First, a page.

As children we were told about God and religion in a very vague sense. We read the bible together as a family every Saturday. We knew morally right from wrong and what was right and wrong within Rasta. But I don’t remember ever feeling like I really knew God or what religion meant. My relationship with God really came to be when I was 8. I needed answers, so I prayed and I asked God “why do good people have to die?” My answer started my relationship with God. There was no parting of the heavenly skies, thunder and lightning or this big omnipresent being coming to talk to me. It was the subtleness of my own inner voice saying “when people die we realize how precious life is. We see its value and their value to us.” From then I knew that God was inside of me. I have never had a spirit of fear towards my God. I talk to God as openly as I do with any friend. I am in tune with the God within me so much that I am drawn to the God within others. It was the God within that drew me to the first man I ever fell in love with. His inner strength and compassion was palpable.
Growing up I asked questions about the Rastafarian faith and sometimes I was given a direct answer I could understand. As I got older I stopped believing myself to be a faithful practicing Rastafarian. I didn’t agree with everything nor did I follow the exact same lifestyle. I had no idea about the different Christian denominations so in college I visited non-denominational, Baptist, Seven-Day Adventist, and African Methodist Episcopalian churches. I went to my first Baptist church and left feeling scared saying never again. The pastor touching foreheads, people dropping to the ground shaking, speaking in tongues and being covered in cloth was quite an experience and not for me. I didn’t mind hearing a good word that actually motivated or inspired me. But I did not like hearing a pastor say “no matter what you’re going thru Jesus is the only way.” That was my cue to get up and leave and say never again. I had a college friend that did not believe in Jesus and it made me question if I really did. We never prayed to Jesus. Regardless of the simple letter change we called out to Negus or Jess-us. To me Jesus and Jess-us were two different people. This contributed to my Rasta confusion. Were we Christians or not? We had church services that resembled Ethiopian Orthodox Christianity. So I decided I didn’t want a middle man to God I would go directly to the source. I read lots of books on the history of Christianity, Judaism, Islam, Buddha, and Yoruba. I spoke with deeply religious persons and atheists. I could relate and understand both sides to a degree. I still have much to learn but I decided that all religions were pretty much the same. Did not see religion holding woman in an honorable, respectable position but rather saw bible filled passages of misogynist authoritarianism and patriarchal societies. Any religion, group or persons that feels like women are to be subservient and degraded by men was not worthy of my devotion.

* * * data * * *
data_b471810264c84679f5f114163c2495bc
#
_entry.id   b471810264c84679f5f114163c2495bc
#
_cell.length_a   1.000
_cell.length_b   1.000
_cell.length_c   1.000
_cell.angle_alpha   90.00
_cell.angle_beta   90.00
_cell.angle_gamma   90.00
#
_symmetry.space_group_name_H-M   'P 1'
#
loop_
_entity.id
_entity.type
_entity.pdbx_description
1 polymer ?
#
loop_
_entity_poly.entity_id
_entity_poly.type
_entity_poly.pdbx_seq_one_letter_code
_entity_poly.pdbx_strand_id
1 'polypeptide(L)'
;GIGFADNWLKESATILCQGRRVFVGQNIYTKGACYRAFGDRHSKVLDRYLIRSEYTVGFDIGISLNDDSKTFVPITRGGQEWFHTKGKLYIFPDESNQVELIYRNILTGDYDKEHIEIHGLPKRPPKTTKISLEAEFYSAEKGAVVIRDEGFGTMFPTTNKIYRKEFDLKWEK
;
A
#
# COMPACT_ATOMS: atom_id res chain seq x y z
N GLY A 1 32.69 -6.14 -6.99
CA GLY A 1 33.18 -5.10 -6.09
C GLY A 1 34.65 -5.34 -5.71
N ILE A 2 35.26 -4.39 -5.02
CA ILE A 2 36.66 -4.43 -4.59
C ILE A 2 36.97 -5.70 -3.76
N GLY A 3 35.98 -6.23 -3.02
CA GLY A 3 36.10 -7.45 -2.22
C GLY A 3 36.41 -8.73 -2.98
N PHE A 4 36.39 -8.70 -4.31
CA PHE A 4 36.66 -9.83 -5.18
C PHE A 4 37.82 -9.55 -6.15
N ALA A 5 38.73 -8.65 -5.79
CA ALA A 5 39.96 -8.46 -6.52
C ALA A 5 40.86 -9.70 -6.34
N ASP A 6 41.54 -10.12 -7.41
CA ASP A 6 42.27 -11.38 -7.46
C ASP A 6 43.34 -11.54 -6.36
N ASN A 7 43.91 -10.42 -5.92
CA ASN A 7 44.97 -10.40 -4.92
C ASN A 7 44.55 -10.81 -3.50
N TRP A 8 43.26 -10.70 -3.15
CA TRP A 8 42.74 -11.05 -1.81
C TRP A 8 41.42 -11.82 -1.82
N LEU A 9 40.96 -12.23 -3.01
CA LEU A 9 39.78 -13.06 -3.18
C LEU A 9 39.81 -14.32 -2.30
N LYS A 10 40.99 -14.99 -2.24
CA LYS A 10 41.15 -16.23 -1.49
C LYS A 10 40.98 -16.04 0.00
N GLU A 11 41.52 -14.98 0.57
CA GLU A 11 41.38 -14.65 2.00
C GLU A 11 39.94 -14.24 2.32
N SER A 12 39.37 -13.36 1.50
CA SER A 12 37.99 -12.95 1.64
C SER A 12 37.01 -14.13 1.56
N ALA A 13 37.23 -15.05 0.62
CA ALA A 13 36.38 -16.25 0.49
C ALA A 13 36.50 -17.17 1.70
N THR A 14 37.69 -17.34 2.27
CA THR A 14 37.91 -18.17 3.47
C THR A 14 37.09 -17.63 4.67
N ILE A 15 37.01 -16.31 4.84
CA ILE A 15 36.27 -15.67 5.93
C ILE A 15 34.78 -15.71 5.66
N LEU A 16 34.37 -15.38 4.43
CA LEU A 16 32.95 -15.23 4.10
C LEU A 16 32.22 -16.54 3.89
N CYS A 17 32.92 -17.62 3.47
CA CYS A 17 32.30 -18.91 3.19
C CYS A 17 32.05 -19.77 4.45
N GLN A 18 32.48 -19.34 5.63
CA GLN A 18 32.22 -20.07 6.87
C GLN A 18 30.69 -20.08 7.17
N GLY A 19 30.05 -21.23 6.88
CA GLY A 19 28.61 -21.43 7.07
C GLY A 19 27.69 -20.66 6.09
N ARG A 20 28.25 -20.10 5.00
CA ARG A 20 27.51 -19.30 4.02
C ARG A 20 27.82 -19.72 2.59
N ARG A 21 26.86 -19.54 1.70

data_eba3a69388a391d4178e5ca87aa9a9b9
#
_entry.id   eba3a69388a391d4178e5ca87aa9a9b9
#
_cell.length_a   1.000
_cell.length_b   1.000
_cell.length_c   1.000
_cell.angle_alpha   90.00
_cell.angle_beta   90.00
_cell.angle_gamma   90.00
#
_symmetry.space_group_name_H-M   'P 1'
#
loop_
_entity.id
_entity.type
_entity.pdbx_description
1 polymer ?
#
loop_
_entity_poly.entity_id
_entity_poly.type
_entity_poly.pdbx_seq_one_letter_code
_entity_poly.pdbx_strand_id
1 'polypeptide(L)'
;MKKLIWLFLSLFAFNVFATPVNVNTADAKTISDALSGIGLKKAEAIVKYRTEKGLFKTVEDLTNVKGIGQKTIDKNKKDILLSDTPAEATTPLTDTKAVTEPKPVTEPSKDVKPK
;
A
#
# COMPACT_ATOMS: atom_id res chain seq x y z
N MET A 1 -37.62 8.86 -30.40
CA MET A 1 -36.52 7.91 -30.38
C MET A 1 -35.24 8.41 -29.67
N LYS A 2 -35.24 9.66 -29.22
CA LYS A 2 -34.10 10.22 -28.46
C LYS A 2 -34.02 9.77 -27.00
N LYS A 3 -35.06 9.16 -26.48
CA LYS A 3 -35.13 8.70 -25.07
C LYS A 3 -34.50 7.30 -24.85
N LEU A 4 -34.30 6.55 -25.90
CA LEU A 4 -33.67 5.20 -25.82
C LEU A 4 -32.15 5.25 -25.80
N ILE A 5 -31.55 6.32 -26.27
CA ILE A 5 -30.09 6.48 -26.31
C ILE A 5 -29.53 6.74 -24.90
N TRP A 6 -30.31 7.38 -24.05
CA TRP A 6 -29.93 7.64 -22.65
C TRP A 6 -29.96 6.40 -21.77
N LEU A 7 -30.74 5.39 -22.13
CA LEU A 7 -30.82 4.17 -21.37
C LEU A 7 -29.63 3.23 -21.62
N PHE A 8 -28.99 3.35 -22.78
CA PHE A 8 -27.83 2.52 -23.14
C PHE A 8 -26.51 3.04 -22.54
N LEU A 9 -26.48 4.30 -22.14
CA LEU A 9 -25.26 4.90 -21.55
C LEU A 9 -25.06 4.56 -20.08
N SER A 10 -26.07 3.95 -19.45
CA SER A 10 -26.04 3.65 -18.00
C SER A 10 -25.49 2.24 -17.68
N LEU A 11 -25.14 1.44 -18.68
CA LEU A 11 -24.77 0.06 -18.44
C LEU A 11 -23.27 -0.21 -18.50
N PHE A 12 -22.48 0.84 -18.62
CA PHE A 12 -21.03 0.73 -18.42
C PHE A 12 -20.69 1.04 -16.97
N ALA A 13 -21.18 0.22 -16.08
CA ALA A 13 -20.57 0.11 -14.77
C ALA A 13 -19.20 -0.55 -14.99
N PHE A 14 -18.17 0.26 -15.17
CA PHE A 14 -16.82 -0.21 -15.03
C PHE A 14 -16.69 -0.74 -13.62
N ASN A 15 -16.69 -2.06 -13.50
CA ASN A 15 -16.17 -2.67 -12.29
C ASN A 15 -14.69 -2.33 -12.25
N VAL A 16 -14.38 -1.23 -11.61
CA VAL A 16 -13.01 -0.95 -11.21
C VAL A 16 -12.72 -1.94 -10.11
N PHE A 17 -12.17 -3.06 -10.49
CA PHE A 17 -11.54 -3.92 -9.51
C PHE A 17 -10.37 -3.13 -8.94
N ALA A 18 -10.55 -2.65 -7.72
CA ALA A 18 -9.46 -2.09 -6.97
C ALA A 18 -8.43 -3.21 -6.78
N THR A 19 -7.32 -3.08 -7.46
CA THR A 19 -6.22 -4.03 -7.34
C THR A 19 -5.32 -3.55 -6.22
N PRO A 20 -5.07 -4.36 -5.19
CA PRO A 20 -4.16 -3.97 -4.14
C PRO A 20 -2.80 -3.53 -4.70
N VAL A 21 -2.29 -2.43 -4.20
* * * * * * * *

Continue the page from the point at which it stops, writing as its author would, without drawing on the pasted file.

I am not interested in converting anyone’s religious or non-religious beliefs. I want people to test their own beliefs, ask questions, and seek out information that will affirm your foundations and faith or maybe cause you to make new ideals. How can you truly believe, or love something that you’ve never investigated? When you start to date someone you ask them a million questions, you ask a friend if they know their background. Question your religion. I believe in something called the “glass slipper theory”. It’s my theory that your faith, your religion is personally fitted onto your soul, your spirit. We should follow our intuition and trust ourselves. What fits someone else won’t always fit you. Personally for me it is hard to follow any religion especially ones that were forced upon my ancestors to “humanize their savage ways”. A man comes into your home and rapes your wife and children. He steals your home and car then tells you to respect him and learn his ways, his religion. To me that doesn’t make any sense. I believe long before slavery became an issue in Africa the religions and way of life that was practiced was authentically their own. I believe that the Christianity practiced in certain parts of Africa centuries ago has now been weakened by man’s constant interpretations. I don’t believe in religion. I believe in a God, a higher power. People ask how I can have faith in someone who I can’t see. But I have seen him in my own way that satisfies me. I have never felt the presence of God in any church building or gathering the way I do when I am at the edge of my sanity, my peace. It is the place where earth meets water, where I stand still and he washes my feet. It is my place of solitude, fortitude and security, my church is the beach. I am comfortable and confident in my spiritual relationship with my God. I do not believe God judges me because I wear pants, pays respect to the moon and nature or that I curse in my prayers( my mother doesn’t agree with my unconscious occasional curse word in prayer). I don’t pray in a monotone, rehearsed manner, I talk freely and openly.
Challenge your preconceived notions about religion, about God, about yourself. Don’t just accept what’s been handed to you regardless of who it comes from. Read something other than the bible. Reason with different opinions and beliefs. Don’t be afraid of not knowing. I know nothing still but in my learning I have gained some knowledge that forces me into action of creating a better self.